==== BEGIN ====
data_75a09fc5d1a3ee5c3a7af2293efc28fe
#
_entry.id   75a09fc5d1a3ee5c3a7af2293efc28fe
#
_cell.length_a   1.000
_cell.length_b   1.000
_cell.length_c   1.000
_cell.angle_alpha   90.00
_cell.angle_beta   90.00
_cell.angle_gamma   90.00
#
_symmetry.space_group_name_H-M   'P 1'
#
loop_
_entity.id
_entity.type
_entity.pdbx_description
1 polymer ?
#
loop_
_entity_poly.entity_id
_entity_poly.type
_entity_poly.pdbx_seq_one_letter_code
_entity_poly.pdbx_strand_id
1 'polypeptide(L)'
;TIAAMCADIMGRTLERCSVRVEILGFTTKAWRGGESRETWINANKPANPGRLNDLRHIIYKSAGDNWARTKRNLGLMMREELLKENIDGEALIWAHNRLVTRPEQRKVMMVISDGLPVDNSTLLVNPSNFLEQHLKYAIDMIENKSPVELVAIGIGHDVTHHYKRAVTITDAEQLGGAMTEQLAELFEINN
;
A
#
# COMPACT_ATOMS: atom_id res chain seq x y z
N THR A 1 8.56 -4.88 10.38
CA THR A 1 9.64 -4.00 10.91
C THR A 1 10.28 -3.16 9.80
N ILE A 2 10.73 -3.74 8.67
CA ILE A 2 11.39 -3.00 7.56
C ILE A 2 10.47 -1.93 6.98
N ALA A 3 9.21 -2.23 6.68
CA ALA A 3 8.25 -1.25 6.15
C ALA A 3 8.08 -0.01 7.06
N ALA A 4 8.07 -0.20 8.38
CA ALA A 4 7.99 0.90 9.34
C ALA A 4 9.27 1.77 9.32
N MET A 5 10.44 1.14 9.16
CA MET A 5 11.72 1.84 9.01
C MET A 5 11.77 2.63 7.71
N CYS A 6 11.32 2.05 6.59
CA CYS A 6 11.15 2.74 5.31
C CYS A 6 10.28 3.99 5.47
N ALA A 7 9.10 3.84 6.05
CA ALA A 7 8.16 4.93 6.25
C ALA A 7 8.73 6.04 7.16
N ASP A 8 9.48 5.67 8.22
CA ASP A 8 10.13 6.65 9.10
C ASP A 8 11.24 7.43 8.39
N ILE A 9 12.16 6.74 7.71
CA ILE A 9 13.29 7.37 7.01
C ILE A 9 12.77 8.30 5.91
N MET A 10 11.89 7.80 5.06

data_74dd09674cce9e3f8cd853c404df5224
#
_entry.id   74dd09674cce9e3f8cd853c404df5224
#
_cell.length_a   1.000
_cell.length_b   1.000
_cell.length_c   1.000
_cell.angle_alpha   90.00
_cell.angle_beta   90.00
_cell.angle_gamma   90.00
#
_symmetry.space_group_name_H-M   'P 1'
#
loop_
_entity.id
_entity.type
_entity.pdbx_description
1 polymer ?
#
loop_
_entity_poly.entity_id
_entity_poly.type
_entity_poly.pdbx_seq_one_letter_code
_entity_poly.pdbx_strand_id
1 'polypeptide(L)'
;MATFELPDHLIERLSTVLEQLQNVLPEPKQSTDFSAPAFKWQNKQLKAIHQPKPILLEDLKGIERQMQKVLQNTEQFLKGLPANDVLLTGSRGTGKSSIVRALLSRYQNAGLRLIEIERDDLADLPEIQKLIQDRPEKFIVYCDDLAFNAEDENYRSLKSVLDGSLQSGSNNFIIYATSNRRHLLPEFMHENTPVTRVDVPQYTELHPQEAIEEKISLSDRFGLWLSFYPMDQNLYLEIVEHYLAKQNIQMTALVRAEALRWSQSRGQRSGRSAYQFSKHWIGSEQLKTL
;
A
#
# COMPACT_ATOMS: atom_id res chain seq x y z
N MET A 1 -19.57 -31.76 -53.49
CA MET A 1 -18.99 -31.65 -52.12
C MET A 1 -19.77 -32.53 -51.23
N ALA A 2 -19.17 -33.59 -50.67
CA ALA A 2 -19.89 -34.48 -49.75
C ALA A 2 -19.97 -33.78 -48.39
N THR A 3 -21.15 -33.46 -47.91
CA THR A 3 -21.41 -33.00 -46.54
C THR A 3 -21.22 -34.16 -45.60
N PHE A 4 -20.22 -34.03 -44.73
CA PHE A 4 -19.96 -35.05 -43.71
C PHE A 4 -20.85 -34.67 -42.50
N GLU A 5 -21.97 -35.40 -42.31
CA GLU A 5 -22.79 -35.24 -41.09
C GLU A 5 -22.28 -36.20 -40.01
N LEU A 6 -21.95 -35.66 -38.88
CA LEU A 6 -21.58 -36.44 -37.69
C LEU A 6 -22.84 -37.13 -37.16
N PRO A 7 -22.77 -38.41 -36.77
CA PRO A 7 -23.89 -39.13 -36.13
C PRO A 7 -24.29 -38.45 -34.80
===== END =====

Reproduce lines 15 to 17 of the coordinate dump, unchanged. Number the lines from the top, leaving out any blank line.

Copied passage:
_entity.id
_entity.type
_entity.pdbx_description